KANANAKSIS – Alberta Environment and Parks plans to move ahead with its plans to remove 175 sites from the Alberta Parks system.
On Tuesday (Sept.15), the Alberta government reaffirmed $15.23 million in capital funding for Kananaskis Country, where some projects are already underway like renovations to William Watson Lodge, replacing the main lodge at Peter Lougheed Provincial Park and development and expansion of the Barrier Lake day-use area, as part of a $43 million province-wide spend on park infrastructure approved in budget 2020.
At the same time, Environment and Parks Minister Jason Nixon said de-listing a provincial park does not amount to closing a park.
“The reality is the majority of our special places inside this province are actually protected and managed through the public lands division of Alberta Environment and Parks, and a smaller amount is actually managed through the Parks system,” he said.
“The conversation that has taken place across the province is for remote sites that are in the provincial park system or where there are opportunities to partner with agencies … or looking at moving them to other parts of Alberta Environment and Parks system where we staff closer to them,” he added.
“The Alberta government has committed to keeping these places accessible to Albertans, but we are going to make sure we are going to manage them in the most effective way.”
Contrary to the minister’s statements, many of the parks slated for de-listing are not remote or underused. Fifty-three of the parks are within Kananaskis Country.
Conservationists say that once parks lose their protected area status they are not protected and are open to other uses, including industrial and commercial uses, which compromise conservation goals and public accessibility.
Katie Morrison, conservation director with the Canadian Parks and Wilderness Society’s (CPAWS) Southern Alberta chapter, said the minister is downplaying “what is actually a big deal of de-listing 37 per cent of Alberta’s s protected areas.”
“The big concern is when you remove a park from the Parks system, it is no longer protected,” she said.
“There is no clear reason that these 175 other parks should lose their protection,”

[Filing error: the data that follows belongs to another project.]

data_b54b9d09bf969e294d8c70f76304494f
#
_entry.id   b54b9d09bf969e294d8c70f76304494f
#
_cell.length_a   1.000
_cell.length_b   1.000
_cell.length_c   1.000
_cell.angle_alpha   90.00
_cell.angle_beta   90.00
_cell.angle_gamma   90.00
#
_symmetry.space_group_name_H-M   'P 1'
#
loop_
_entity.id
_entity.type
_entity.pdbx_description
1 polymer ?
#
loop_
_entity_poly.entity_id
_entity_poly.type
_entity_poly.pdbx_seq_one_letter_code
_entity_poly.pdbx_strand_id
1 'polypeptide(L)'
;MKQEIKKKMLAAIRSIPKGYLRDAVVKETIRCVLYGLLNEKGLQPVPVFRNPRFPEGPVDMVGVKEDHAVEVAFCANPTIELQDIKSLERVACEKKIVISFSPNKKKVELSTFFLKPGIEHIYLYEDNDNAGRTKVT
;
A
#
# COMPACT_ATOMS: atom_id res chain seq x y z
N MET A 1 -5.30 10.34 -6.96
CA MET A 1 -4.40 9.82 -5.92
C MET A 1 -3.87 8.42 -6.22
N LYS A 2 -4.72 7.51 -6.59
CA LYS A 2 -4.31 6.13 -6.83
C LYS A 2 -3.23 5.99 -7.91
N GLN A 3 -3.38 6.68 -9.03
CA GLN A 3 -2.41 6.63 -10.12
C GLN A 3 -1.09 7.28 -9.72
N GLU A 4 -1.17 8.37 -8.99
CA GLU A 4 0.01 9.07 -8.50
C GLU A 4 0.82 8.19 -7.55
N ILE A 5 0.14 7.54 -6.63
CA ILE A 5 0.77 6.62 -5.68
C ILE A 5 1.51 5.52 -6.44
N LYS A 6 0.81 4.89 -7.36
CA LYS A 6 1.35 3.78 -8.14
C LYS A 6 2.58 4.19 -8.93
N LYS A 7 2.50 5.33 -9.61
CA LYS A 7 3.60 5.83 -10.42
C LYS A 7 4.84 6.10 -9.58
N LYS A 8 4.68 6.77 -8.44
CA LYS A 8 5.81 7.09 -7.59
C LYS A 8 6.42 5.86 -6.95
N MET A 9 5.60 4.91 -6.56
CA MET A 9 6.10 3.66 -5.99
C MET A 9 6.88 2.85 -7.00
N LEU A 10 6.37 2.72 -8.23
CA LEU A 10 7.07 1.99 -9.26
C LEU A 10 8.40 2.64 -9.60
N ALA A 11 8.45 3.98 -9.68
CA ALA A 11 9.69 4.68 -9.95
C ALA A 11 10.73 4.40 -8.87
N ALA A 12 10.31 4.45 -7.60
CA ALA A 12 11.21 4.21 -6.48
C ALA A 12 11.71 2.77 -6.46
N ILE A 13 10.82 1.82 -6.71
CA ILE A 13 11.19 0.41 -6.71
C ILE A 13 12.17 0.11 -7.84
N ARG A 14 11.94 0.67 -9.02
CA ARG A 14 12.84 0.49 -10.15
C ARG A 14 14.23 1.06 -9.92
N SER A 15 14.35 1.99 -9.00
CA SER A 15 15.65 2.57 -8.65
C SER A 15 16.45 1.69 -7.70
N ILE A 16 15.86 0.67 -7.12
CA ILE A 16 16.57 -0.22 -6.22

In March, the province announced plans to fully or partially close 20 provincial parks and hand off another 164 to third-party managers.
In June, the provincial government quietly halted the closure of 17 of those due to the COVID-19 pandemic, but with the busy summer over, the plan is back on the table.
Twin Lakes, Sheep Creek, Chain Lakes and Dry Island Buffalo Jump are some of those parks.
Nixon said those 17 facilities are not being closed to Albertans, rather transferred between divisions of the department he oversees.
“They always have been intended for Albertans to access and utilize the same way they do public recreation areas all across the province,” he said.
“During the COVID era, we had to slow down the process of being able to transfer that from division of the department to the other,” he said.
“They will be doing everything possible to make sure they’re operating and available for Albertans next year.”
“He’s saying they’re not closed, but that’s up for debate,” she said, noting three of the 20 were closed.
“We’ve seen some of the areas that are being closed – infrastructure is being taken away, picnic tables ripped out, washrooms closed.”
At the same announcement, Premier Jason Kenney handed over $480,000 for the Friends of Fish Creek Provincial Park Society to allow the group to expand current onsite conservation work, visitor information and educational programming.
He said that partnerships like the one are needed.
“Alberta Environment and Parks do great and important work, but we’ll never have enough conservation officers to do all that needs to be done,” said Kenney.
“That’s why we’ll be more and more turning to creative partnerships like this with non-profit groups, with volunteer organizations.”
Morrison said the examples of Fish Creek Provincial Park and Glenbow Ranch Provincial Park show that the government can successfully partner with organizations without removing parks’ protected area status.
“Why do they think that they need to remove the protection from 175 parks when they have a model of organizations working in protected areas? We still haven’t heard a clear answer on that,” she said.